Jose Estuardo ESTRADA, aka Jose Fermin Estrada, Petitioner, v. Eric H. HOLDER, Jr., Attorney General, Respondent.
The question before us is whether an alien whose state conviction for possession of drug paraphernalia was expunged under state law, but who violated the terms of his probation before expungement, would have been eligible for relief under the Federal First Offender Act (FFOA), 18 U.S.C. § 3607(a). Generally, expungement of convictions under state rehabilitative statutes does not negate the immigration consequences of the conviction. Notwithstanding this, an alien is not removable if-had he been prosecuted in federal court-he would have qualified for relief under the FFOA. The FFOA relieves certain first-time offenders convicted on drug possession charges of what would otherwise be the immigration consequences of the conviction. However, FFOA relief is unavailable when an offender has violated a condition of probation. See 18 U.S.C. § 3607(a). For this reason, we deny the petition brought by Jose Estuardo Estrada, a native and citizen of Guatemala, whose application for adjustment to permanent resident status was denied and whom the immigration judge (IJ), and Board of Immigration Appeals (BIA), found ineligible for a waiver under 8 U.S.C. § 1182(h).
Estrada was convicted in 2001 for possession of pipe/drug paraphernalia in violation of California Health and Safety Code § 11364, and was placed on probation for three years. The state court twice found that he violated the terms and conditions of his probation. Nevertheless, Estrada's motion to set aside and vacate his plea, and dismiss the drug paraphernalia charges, was granted in August 2004 pursuant to California Penal Code § 1203.4.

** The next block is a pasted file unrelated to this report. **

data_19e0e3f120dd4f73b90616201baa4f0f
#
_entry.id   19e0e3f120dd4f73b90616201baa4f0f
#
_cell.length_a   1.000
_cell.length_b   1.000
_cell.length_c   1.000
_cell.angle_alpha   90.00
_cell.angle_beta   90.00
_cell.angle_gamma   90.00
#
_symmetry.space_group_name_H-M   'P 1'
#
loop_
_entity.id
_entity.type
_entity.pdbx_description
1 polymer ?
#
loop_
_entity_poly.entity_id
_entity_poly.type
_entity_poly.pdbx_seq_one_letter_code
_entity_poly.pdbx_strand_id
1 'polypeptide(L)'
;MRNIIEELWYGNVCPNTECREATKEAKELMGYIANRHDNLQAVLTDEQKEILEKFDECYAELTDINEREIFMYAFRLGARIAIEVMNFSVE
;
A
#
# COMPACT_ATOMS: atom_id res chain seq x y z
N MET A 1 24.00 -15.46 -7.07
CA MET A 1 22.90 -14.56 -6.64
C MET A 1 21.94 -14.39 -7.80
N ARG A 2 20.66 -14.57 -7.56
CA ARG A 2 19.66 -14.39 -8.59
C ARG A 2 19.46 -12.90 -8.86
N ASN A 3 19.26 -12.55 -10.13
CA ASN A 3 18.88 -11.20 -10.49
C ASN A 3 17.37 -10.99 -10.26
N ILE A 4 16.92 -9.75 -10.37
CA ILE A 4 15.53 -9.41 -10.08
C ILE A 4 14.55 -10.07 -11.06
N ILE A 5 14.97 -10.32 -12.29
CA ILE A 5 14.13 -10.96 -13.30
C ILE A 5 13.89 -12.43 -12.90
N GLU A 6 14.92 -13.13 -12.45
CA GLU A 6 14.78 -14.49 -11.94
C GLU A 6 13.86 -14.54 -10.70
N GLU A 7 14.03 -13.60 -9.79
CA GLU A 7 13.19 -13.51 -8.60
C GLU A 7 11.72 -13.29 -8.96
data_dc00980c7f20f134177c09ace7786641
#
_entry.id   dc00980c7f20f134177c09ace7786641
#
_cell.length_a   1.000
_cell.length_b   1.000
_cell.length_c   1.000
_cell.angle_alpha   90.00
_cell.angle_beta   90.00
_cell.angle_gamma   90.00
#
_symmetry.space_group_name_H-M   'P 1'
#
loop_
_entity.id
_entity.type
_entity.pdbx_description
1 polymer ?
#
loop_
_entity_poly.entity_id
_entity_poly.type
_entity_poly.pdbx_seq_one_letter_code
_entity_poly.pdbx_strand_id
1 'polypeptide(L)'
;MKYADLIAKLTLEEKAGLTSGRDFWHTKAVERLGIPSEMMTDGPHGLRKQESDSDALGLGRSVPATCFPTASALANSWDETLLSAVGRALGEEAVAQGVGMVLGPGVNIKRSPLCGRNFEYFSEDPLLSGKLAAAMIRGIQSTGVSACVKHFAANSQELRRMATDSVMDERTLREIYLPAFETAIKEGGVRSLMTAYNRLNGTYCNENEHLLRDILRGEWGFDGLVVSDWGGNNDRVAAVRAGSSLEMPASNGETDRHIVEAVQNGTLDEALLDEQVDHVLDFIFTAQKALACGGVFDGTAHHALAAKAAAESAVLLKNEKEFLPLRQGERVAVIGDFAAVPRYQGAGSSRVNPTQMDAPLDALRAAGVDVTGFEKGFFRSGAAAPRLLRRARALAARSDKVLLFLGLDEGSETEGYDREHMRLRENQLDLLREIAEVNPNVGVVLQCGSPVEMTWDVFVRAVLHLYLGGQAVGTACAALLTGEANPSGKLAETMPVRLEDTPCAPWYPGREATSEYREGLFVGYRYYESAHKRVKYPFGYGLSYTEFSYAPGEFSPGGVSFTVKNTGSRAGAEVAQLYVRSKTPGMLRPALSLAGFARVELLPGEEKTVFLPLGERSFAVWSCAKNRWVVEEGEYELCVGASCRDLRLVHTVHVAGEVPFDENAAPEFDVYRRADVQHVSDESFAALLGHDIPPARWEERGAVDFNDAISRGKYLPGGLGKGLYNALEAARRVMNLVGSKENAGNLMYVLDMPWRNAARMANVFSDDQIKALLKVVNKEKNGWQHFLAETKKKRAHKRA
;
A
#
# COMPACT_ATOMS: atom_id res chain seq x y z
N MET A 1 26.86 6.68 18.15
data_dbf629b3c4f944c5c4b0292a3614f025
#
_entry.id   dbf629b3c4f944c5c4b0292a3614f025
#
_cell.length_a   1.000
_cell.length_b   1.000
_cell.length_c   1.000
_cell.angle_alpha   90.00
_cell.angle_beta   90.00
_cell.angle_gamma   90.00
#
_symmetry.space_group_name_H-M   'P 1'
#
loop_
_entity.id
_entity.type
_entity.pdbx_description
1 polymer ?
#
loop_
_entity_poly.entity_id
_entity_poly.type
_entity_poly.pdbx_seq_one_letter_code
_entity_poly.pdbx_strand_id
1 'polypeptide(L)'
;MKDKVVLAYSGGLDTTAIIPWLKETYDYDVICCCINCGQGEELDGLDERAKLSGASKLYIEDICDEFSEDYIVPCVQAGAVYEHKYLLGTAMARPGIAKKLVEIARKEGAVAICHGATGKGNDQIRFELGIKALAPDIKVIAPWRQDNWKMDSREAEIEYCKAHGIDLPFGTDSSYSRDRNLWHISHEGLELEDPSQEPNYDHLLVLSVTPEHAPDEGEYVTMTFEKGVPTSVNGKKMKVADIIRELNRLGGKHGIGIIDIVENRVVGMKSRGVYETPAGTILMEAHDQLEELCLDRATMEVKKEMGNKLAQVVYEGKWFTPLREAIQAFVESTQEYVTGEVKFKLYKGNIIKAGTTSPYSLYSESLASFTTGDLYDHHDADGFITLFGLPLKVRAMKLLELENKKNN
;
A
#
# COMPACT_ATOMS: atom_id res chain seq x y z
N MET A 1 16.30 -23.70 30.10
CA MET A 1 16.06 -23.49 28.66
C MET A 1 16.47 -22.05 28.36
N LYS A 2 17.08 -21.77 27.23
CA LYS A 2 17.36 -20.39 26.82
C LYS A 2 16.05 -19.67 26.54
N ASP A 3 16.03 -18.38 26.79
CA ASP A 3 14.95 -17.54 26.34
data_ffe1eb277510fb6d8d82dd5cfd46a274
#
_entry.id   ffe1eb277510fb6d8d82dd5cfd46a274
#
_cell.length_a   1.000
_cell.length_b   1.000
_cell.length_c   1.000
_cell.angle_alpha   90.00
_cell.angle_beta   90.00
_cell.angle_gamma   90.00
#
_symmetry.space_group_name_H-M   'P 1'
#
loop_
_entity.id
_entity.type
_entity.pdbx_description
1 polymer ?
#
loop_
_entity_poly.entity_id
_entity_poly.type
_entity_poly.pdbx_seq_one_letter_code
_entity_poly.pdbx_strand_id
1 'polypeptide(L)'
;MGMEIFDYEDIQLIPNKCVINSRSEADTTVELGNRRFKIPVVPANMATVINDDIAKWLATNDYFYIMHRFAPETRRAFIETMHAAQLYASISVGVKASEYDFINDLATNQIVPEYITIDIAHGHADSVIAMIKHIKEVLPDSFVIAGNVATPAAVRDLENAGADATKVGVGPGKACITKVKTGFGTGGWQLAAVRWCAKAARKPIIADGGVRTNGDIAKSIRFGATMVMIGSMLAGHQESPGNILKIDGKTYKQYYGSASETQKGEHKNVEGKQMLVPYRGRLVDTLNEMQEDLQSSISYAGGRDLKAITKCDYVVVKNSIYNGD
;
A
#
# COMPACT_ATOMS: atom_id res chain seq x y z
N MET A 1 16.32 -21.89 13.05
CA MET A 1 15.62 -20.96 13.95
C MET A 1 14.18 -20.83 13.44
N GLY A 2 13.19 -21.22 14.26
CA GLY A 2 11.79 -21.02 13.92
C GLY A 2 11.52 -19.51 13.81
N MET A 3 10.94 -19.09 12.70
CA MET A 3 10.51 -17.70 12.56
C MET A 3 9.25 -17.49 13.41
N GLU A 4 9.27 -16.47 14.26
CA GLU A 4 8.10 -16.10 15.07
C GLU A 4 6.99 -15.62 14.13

Meanwhile, Estrada was served with a Notice to Appear for removal proceedings under 8 U.S.C. § 1182(a)(6)(A)(i) because he was present in the United States without having been admitted or paroled, and under 8 U.S.C. § 1182(a)(2)(A)(i)(I) because he had been convicted of burglary under section 459 of the California Penal Code, a crime of moral turpitude. He sought to apply for adjustment of status pursuant to a waiver of that conviction under 8 U.S.C. § 1182(h). Estrada's eligibility for waiver (hence his ability to pursue adjustment of status) ultimately came down to the status of his 2001 conviction for possession of drug paraphernalia. Estrada maintained that expungement of this conviction meant that it was no longer a “conviction” disabling him from a § 1182(h) waiver because, had it been a federal conviction, he would have been relieved of immigration consequences under the FFOA. Both the IJ and the BIA disagreed, holding that the FFOA expressly limits relief to cases where “the person has not violated a condition of his probation.” 18 U.S.C. § 3607(a).1
This is clearly correct, as the FFOA states, with respect to qualifying convictions:
At the expiration of the term of probation, if the person has not violated a condition of his probation, the court shall, without entering a judgment of conviction, dismiss the proceedings against the person and discharge him from probation. If the person violates a condition of his probation, the court shall proceed in accordance with the provisions of section 3565.